It’s hard not to compare the two because they represented the highest tier of elite off-guards in the NBA at the turn of the millennium. But the divergent paths of Tracy McGrady and Kobe Bryant crystalized around their surrounding teammates. Mamba and McGrady’s disparate career path was brought into sharper focus when McGrady spoke with Jay Mohr on his Fox Sports radio show on Wednesday.
Kobe was drafted by a Lakers team who possessed the most dominating big man in the game, Shaquille O’Neal. McGrady went to Toronto. Both sat the bench their rookie seasons after getting drafted out of high school, but while Kobe played for the eventual three-time champion Lakers, McGrady toiled in Toronto and then made an ill-timed break for Orlando when his rookie contract was up in the summer of 2000. The buckled ankle of Grant Hill rendered McGrady’s southern sojourn moot, and so he tried his luck in Houston, again to no avail.
Meanwhile Kobe was winning titles while simultaneously creating a fissure in his relationship with The Big Aristotle. We all know what happened next in Hollywood. Mohr asked McGrady if he would have put up better numbers than Kobe playing the uber-athletic wing role in tandem with Shaq’s refrigerator presence in the paint:
McGrady: “I don’t know if I would have had better numbers. I know I would have had a championship on my belt, that’s for sure.”
Mohr “How many? Would you have five [titles]?”
“McGrady: We would have had a great run. I don’t know how many, but I know it would have never ended like with Kobe and Shaq. I have a great relationship with Shaq. He’s like a big brother of mine; we would have never clashed heads like that. Two Alpha dogs going at it, there’s always going to be some riffraff between that relationship.”
This is the type of scenario that occurs when you’ve been sitting at the bar with your friend knocking back cocktails and arguing the merits of different late 90′s NBA stars. We’ve all been there, but it’s impossible to judge — not just how McGrady would have fared in Bryant’s role on the 2001-2003 Lakers — how he would have gotten along with Shaq.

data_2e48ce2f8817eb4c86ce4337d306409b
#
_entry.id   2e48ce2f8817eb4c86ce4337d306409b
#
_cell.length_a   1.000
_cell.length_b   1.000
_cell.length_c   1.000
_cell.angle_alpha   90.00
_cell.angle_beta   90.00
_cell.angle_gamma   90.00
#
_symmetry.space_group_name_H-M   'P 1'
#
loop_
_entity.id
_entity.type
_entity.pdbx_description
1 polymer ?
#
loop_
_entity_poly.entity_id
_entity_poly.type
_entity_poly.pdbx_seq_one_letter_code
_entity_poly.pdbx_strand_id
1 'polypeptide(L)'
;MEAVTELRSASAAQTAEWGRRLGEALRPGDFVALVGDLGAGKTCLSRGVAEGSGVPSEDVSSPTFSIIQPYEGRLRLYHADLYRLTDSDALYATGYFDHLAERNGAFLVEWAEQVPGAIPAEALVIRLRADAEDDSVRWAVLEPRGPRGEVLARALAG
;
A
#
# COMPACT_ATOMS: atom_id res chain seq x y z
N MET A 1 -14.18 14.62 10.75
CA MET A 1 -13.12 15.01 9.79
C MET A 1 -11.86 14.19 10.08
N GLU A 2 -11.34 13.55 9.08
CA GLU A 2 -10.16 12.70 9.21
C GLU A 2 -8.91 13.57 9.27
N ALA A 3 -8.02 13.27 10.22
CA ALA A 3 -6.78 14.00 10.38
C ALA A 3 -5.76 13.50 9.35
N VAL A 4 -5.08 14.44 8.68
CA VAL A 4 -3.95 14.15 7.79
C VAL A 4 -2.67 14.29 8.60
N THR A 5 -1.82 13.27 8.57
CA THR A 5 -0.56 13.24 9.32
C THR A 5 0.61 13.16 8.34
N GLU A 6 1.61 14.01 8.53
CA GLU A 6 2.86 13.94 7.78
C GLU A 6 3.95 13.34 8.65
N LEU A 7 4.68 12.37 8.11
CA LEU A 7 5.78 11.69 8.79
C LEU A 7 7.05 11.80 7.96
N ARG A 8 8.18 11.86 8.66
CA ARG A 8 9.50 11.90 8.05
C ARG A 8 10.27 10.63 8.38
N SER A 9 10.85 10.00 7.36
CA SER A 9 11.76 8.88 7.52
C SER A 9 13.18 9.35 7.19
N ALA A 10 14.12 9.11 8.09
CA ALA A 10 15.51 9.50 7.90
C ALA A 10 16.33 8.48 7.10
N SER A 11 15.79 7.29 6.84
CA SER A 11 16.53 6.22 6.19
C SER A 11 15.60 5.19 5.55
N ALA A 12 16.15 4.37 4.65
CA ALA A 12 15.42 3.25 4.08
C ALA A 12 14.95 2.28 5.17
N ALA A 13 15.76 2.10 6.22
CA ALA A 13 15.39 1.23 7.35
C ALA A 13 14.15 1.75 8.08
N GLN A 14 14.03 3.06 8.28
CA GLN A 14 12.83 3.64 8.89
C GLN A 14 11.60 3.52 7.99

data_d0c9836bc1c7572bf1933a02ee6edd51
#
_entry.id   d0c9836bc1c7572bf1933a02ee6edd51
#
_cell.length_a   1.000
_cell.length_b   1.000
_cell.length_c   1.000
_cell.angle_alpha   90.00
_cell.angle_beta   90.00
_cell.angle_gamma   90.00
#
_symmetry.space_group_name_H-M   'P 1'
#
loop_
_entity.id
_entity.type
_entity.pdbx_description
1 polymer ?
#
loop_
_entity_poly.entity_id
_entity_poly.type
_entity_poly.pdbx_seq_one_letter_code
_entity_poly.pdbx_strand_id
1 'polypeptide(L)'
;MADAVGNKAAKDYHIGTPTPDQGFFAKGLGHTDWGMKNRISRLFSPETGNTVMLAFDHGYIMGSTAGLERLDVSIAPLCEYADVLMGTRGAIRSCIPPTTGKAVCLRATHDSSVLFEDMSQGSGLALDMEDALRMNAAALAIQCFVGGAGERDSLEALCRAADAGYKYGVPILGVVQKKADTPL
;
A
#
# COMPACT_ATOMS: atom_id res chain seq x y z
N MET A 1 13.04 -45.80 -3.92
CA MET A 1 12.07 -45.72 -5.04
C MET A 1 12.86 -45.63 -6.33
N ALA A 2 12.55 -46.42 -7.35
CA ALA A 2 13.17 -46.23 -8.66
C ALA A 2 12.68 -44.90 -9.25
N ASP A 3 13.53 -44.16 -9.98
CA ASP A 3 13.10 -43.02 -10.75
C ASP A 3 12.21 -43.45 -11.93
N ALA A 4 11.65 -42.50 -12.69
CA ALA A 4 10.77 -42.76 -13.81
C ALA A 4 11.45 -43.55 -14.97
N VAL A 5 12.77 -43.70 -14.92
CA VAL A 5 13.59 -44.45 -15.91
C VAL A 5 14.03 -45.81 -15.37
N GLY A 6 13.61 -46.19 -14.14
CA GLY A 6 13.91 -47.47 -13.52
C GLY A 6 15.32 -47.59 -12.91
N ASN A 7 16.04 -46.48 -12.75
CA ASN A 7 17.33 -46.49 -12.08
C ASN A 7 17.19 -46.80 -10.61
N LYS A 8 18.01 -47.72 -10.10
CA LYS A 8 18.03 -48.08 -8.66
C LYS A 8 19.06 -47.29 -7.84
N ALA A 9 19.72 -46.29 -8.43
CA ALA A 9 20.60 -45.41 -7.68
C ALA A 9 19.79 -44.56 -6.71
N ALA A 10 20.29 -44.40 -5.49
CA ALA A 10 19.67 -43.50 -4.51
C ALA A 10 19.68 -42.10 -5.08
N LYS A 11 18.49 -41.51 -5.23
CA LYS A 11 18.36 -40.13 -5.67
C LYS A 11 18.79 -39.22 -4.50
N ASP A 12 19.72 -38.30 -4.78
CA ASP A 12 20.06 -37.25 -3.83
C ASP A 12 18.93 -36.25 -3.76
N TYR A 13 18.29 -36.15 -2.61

As McGrady mentioned, Shaq was about as ALPHA as they come and while many blamed Kobe for the dissolution of that dynastic tandem, as time has passed more has been revealed and now it seems like the split had equal blame on both sides. Bryant is about as pathological as MJ when it comes to competing and asserting himself (see also: Dwight Howard), so it’s a wonder they lasted together for as long as they did. But as countless columnists have pointed out since McGrady officially announced his retirement last week, some felt he lacked the initiative to lead a team. Maybe that would have complemented Shaq better than Kobe’s narrow-eyed Mamba intensity.
We’ll never know, but that’s one of the only good things to come out of McGrady’ tenure in the NBA. He might have been the most naturally gifted basketball player in the history of the game, but we’ll never know because he was never really put in a position to show us.
Also, it bares mentioning that Mohr really pushed McGrady on whether he feels like he’s a future Hall of Fame inductee. Mohr wouldn’t take any hemming and hawing and kept pushing McGrady for a straight-up yes or not. T-Mac offered up the usual humble platitudes about looking at the numbers, but he finally relented and gave very T-Mac answer:
“I don’t know. We’ll see if they introduce me to the Hall of Fame.”
For his part, Mohr thinks he is, and so do we, but Tracy’s diplomatic “IDK” is more proof that he might be the most fascinating superstar of that bizarre post-MJ era in the NBA.
You can listen to the full McGrady – Mohr interview here.
Would McGrady have won a title if he’d played with Shaq in LA?
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